Malaka is a small town, much like Yogyakarta. Its main attraction is the historical places. It was built by prince from Sumatra in the 1400s and it became one of the main ports in South East Asia in the 15th-17th century, where merchants from Arab, India, China and later Europe came to stop. It was taken by the Portuguese, then the Dutch, the the British, so as a consequence it has a very rich architectural heritage.
Also, like in many towns in Malaysia it has a rich cultural heritage which is a mixed of Malay, Chinese, Indian and Arabic cultures, which they kept until now, unlike in Indonesia L
So here we saw a lot of old Chinese houses and temples. Squeezed among these are the Kampong Kling Mosque which is one of the oldest mosques in the country and Sri Poyyatha Vinayagar Moorthi, an old Hindu temple built at the turn of the century.
Also hidden among Malakaís little streets is Hang Jebatís and Hang Kasturiís Mausoleums. These two and of course Hang Tuah and Hang Lekiu were Malay generals which in a way were our generals too because in those days Malaka and Sumatra were parts of one kingdom.
We visited Cheng Hoon Tengís temple and marveled that in a Moslem country like Malaysia they could hang pork in the windows of the restaurants. I don't think in Indonesia many dared to do that. Although in the chinatown of Jakarta they might. But life between different races seems to be very harmonious here.
We also went to Baba & Nyonya Heritage Museum. It's a private museum run by a family, recording the life of Strait Chinese culture, which is still a Chinese culture, but one different from the mainland culture, and itís unique because it merged the Chinese culture with the local Malay culture.
I realise now that part of what they show in the museum (for example the mix language of Chinese and Malay) was what I could see in old Jakarta life when I was still a child! I didn't know that Strait Chinese has developed a distinct and separate culture. I thought the Chinese around me had Chinese culture, like the culture of their people in China. But apparently not. It's so sad that I have only realised this after being abroad. The unique Strait Chinese culture actually can be seen all around me in Jakarta but we are so blinded by our societyís refusal to accept them and therefore we, the children, do not realise it. We really don't appreciate our Indonesian Chinese culture and that's too bad. Why can't we accept them as part of our society, like this?
We also visited old colonial buildings and forts, from the Portuguese, Dutch and British era. Of course we walked to the Stadhuys and the Christ Church, also Fort Cornwallis. I wish we had preserved this kind of colonial buildings in Jakarta. We also have lots of them but most were neglected. Or torn down to build malls. Stupid. We are a people with no regards to our own history! All we care about is money money money.
We visited St. Paulís Church which was a chapel built by a Portuguese captain. St Francis Xavier was briefly enshrined here in this ĎOur Lady of the Hillí chapel in the 16th century before returned to Goa. Later the Dutch turned the place into a burial ground and renamed it into its present name. Nearby is A Famosa, which is probably the most well known landmark of Malaka, a fort built by the Portuguese in the 16th century. We took photos in the remaining part of the port the gate Porta de Santiago.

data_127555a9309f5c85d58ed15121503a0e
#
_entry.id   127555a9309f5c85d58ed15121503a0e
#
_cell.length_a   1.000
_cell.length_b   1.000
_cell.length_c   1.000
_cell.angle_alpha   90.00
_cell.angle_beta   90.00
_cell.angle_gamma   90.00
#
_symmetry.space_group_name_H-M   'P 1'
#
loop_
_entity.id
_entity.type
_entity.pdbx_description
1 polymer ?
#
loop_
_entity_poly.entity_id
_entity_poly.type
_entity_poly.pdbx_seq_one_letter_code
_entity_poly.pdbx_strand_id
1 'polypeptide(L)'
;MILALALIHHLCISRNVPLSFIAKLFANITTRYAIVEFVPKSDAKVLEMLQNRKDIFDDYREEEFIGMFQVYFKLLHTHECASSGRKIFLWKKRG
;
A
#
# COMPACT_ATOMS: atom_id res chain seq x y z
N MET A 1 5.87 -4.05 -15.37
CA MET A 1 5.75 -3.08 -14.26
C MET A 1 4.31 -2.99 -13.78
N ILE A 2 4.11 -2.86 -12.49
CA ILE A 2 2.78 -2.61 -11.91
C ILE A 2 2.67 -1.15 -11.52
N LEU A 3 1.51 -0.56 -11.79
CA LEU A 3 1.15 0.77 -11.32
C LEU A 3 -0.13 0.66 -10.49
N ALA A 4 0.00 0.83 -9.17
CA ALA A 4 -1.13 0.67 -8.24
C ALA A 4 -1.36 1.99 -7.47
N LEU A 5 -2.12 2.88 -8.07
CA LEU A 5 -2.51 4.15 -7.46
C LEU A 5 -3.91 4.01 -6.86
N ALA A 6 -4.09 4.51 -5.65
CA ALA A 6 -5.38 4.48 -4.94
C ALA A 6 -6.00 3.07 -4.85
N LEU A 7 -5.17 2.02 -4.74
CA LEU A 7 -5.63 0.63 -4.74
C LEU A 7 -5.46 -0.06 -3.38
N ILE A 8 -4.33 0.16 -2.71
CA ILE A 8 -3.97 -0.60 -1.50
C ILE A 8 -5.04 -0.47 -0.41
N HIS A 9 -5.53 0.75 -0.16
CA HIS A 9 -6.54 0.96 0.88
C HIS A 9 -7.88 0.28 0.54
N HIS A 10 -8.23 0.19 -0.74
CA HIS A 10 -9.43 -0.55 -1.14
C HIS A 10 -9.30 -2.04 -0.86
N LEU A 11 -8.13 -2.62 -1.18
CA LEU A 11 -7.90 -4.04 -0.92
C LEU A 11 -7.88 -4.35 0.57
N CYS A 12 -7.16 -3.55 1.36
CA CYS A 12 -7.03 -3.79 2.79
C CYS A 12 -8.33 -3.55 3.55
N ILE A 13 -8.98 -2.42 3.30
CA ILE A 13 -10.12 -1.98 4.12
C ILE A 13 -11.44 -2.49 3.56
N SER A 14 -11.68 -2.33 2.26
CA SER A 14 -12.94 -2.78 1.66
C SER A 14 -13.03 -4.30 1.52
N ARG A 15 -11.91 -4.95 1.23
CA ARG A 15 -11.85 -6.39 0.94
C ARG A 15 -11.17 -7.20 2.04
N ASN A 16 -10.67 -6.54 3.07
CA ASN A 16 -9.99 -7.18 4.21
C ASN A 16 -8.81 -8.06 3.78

I took a nice shot of St. Francis Xavierís Church. Hopefully it will turn out as I expected. This church has nice gothic towers. It was built in 1849. We took a group photo in the old Dutch Graveyard using the tripod. The girls were doubtful about taking pictures in a graveyard (why, why are Indonesians so superstitious?!?!) but I managed to persuade them. The graves were from the 17the century and 19th century.
It's a pity my friends don't like museums and old forts. Because of them I had to skip the Maritime Museum. I almost had to skip Portuguese Square (a portuguese settlement) and St. John's Fort! But finally in the end we did go to Portuguese Square and talked to one of the Portuguese gentlemen there. He told us that the portuguese they speak is a better and classic form than the portuguese language that people in Portuguese nowadays speak. I told him that it used to be there's a portuguese community living in old Batavia. We even adopted their music into our keroncong music. I dont know if any of the people from the old community still survive now. Indonesians seem to love to live in the 'here and now' space and time. We don't bother to keep in touch with history. Sad.
After that we went down from the bus and while the girls sat at a small side street restaurant to rest I hiked alone to St. John's Hill to see the ruins of British St. John's Fort. It was hot but I continued hiking because I wanted to see the unique feature of the fort: i.e. its gun embrasure faces inland instead of the sea because most attacks at that time came from the land.
All Malaka history was recounted to us in the Light and Sound show which we watch on Thursday night, the first show of this kind that I've seen, and which is their pride and joy. We sat at the edge of the Padang or the plain and in front of us we could see the ruins of St. Paul's Church up on a hill, the ruin of Porta de Santiago at the foot of the Hill, the Sultan's Palace, the Independence Building and several other old colonial era buildings. Then they read the history of Malaka complete with sound effects light play lights the buildings. Very interesting! They mentioned that incident in the 60ís where Sukarno our first president declared war to Malaysia. I was embarrassed.
Malaka, Friday 18 June 1999